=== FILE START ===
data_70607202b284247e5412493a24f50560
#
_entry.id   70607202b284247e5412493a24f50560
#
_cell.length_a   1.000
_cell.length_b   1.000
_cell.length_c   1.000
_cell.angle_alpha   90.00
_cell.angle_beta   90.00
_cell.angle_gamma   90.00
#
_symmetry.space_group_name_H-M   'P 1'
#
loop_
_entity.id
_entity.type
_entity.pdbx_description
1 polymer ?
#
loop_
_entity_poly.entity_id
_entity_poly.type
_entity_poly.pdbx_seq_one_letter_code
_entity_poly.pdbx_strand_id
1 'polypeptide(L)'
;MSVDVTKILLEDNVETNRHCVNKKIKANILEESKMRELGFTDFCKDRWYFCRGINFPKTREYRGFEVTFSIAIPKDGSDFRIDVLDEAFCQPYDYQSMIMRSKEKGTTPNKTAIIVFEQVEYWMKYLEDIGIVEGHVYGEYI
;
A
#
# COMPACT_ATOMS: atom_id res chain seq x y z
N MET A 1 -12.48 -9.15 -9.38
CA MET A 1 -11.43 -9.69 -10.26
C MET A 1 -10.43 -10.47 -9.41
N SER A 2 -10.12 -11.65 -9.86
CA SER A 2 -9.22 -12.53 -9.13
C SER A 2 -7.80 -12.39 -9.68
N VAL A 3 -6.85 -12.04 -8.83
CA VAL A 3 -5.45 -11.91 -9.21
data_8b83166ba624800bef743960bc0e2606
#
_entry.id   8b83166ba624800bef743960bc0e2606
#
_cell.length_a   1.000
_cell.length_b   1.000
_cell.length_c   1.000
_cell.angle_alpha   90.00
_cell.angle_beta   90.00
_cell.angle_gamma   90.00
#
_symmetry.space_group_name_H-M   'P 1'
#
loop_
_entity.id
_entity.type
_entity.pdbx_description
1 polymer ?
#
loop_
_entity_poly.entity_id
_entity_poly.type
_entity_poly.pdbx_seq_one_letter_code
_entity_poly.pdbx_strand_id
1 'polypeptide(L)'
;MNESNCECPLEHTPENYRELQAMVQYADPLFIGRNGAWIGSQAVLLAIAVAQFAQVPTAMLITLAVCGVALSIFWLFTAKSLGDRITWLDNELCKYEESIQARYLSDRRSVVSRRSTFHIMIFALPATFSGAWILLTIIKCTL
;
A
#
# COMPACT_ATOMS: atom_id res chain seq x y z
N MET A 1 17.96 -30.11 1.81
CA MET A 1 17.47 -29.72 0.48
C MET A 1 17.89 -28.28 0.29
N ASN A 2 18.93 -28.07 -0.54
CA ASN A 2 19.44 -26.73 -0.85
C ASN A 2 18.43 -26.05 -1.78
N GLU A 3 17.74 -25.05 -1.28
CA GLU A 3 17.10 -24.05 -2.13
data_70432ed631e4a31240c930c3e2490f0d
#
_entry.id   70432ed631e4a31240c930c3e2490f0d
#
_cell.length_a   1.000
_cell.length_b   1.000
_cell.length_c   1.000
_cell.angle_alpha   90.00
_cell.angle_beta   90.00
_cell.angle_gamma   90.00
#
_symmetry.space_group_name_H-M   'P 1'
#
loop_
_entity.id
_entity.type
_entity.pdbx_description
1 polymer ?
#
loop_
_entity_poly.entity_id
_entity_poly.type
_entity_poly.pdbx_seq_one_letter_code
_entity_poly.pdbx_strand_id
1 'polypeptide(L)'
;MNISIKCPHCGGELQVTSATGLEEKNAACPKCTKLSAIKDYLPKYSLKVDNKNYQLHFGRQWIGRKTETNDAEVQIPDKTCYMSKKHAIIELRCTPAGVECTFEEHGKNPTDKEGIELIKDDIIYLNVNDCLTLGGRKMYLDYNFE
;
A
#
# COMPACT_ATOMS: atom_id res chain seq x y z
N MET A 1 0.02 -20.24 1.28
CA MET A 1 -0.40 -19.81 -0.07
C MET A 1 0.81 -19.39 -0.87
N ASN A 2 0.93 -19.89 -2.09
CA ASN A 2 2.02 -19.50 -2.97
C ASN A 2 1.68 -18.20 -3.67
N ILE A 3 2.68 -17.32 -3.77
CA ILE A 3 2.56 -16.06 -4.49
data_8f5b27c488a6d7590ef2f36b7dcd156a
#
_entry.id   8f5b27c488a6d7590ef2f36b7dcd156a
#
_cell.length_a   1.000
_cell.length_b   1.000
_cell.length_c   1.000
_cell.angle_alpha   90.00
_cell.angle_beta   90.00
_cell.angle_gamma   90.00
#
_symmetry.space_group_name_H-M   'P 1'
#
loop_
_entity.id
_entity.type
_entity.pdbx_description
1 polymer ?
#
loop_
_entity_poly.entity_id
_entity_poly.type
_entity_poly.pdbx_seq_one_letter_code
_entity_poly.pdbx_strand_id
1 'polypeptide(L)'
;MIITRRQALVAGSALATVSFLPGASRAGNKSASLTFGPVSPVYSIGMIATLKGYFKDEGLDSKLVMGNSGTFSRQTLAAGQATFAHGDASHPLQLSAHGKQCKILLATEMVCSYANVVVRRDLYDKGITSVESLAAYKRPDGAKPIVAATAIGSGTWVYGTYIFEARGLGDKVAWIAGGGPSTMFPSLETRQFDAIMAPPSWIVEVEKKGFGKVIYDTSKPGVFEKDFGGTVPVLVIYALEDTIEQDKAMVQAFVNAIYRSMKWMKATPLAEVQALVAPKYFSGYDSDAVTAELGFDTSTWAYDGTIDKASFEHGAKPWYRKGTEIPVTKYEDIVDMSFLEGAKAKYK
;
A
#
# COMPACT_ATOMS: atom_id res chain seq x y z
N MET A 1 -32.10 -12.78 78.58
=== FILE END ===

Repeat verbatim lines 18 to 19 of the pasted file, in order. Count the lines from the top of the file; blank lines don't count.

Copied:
1 polymer ?
#